Churches urge urgent political action on housing crisis

Catholic bishop says homelessness a scandal, Methodists support call for housing as a right

A homeless man eats food provided by Feed Our Homeless charity at College Green in Dublin, earlier this month. Photograph: Damien Eagers

A homeless man eats food provided by Feed Our Homeless charity at College Green in Dublin, earlier this month. Photograph: Damien Eagers

 

A Catholic bishop has described the homeless crisis as “a scandal” which must “be addressed with urgency by any incoming Government”.

Bishop of Raphoe Alan McGuckian said that having more than 10,000 people homeless “in a society of relative economic prosperity is a scandal which cannot become a societal norm”.

He said homes are increasingly becoming regarded as financial assets rather than essential needs. “This way of thinking needs to be reversed to put the person, the family and the local community at the centre of housing policies.”

Family homelessness and the increasing number of children in temporary accommodation “must be addressed as the distress, worry and trauma which these families and children endure is immense and will have lasting impact on their opportunities in life,” said Dr McGuckian, whose diocese covers most of Donegal.

The ongoing difficulty young people faced in renting or buying their own home “could have serious implications for society”, he warned.

Dr McGuckian, who is chairman of the Catholic Bishops Council for Justice and Peace, called on all politicians to “commit to prioritising the common good in any new government, ahead of political spin, point-scoring or popularity”.

On climate action, he urged politicians to “prioritise immediate action on this issue which not only affects us nationally but has global consequences .”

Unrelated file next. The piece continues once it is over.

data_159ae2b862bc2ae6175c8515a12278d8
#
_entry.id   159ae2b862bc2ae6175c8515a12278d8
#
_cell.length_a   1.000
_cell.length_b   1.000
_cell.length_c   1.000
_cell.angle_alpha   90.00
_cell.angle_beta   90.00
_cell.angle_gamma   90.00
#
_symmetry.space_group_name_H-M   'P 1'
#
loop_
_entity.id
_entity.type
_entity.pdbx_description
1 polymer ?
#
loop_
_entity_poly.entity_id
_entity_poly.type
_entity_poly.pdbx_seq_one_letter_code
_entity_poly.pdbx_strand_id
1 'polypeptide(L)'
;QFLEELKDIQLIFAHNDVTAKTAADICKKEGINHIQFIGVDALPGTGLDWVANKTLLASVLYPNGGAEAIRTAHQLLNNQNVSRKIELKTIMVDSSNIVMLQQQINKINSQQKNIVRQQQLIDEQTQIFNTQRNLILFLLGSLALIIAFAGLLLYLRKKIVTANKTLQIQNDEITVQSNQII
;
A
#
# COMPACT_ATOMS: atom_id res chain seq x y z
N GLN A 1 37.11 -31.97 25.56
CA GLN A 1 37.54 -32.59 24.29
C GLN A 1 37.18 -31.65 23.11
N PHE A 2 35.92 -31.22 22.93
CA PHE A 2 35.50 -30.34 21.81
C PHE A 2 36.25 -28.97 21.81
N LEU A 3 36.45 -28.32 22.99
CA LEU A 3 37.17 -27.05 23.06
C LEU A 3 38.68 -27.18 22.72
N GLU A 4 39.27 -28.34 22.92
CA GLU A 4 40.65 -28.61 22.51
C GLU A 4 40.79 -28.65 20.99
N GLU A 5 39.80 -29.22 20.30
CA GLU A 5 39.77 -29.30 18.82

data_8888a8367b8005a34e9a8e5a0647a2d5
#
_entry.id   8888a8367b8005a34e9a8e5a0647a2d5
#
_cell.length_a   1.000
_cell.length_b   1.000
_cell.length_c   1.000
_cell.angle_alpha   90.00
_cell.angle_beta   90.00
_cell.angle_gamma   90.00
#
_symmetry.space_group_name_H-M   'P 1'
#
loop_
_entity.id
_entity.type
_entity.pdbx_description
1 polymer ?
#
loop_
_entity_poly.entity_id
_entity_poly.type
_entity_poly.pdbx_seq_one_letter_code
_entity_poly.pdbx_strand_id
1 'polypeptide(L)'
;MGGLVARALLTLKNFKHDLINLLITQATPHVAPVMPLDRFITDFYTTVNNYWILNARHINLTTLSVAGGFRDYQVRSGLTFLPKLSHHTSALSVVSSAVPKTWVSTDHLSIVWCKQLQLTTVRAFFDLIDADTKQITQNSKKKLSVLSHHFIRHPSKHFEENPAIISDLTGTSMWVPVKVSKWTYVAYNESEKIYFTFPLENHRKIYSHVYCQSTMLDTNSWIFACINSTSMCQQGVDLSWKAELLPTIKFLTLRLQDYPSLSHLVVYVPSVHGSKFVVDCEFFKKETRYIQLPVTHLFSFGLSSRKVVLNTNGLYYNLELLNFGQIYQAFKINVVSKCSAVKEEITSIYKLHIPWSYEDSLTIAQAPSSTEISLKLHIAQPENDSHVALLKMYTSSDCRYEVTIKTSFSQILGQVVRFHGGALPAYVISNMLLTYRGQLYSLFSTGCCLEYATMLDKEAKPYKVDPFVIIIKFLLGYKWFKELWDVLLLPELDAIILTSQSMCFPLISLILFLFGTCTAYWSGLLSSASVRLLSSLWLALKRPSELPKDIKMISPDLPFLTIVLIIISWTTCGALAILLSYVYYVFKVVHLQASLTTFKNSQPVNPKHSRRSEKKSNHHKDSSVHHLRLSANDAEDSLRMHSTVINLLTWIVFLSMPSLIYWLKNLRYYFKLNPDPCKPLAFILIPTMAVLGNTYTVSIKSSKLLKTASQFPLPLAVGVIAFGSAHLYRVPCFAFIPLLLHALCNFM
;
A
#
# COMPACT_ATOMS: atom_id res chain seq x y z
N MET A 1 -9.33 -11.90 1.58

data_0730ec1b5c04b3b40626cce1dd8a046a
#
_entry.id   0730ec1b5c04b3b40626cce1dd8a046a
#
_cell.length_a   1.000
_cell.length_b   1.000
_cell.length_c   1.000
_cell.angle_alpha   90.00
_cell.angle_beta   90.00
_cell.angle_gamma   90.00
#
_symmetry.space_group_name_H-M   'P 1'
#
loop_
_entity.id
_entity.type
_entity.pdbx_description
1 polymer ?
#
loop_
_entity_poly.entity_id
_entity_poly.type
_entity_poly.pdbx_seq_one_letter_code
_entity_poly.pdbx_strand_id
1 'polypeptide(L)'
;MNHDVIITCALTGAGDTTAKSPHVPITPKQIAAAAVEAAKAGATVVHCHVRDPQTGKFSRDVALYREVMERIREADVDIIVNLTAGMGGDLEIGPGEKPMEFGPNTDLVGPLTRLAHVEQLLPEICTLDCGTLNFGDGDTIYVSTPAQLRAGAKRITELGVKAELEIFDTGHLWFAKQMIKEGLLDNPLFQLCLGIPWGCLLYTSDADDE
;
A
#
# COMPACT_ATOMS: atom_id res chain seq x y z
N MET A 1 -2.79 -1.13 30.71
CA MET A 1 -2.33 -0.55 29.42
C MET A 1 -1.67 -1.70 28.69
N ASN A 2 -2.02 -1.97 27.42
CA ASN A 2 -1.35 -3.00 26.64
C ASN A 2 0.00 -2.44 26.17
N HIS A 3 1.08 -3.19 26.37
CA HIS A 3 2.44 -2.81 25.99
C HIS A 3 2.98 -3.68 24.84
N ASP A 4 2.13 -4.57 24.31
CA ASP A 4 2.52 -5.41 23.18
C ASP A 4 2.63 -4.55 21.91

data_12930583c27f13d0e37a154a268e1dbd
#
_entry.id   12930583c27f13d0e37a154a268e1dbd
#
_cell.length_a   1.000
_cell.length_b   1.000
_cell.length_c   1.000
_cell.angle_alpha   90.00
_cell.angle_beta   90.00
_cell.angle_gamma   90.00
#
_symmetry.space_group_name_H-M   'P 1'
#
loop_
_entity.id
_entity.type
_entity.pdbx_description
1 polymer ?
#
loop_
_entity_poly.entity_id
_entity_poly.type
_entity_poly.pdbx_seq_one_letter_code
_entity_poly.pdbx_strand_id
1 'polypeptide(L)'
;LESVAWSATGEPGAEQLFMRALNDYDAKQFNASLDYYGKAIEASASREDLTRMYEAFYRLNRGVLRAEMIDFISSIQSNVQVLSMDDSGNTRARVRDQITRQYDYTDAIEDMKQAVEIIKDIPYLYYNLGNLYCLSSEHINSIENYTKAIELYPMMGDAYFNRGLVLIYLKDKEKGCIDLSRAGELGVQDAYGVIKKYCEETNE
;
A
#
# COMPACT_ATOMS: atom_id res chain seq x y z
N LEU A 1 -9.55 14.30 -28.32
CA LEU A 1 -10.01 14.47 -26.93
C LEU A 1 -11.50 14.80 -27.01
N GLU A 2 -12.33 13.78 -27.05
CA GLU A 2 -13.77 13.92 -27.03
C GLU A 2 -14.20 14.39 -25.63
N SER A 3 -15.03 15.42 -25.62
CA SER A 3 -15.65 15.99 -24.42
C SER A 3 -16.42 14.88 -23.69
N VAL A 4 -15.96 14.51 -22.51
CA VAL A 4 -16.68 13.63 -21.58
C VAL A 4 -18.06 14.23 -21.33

They should also “ensure that certain sectors of our society, such as the agricultural sector and those already experiencing poverty, are not disproportionately disadvantaged by climate-related policies.”

On migrants, he pointed out that emigration dominated Ireland’s history for centuries. He said the council was concerned “at the increase in incidents of intolerant and racist language and actions by a small minority in our country”.

Social housing

The Methodist Church in Ireland has also called for the next government to commit “to building tens of thousands of social housing units in the coming years on public land available to the government rather than holding out for private developers”.

It also said its supported the call by campaigner Peter McVerry for a change to the Constitution to make the provision of housing a right.

It was “concerned that all in political office, particularly TDs, would take positive steps against racial rhetoric within our public sphere” and that the government “deal transparently and positively in regard to the housing of asylum seekers”. It also said it wants to see an end to direct provision.

The next government should also “be committed to the reduction of carbon emissions and a just transition away from fossil fuels within Ireland and to play its part in global efforts to this end”.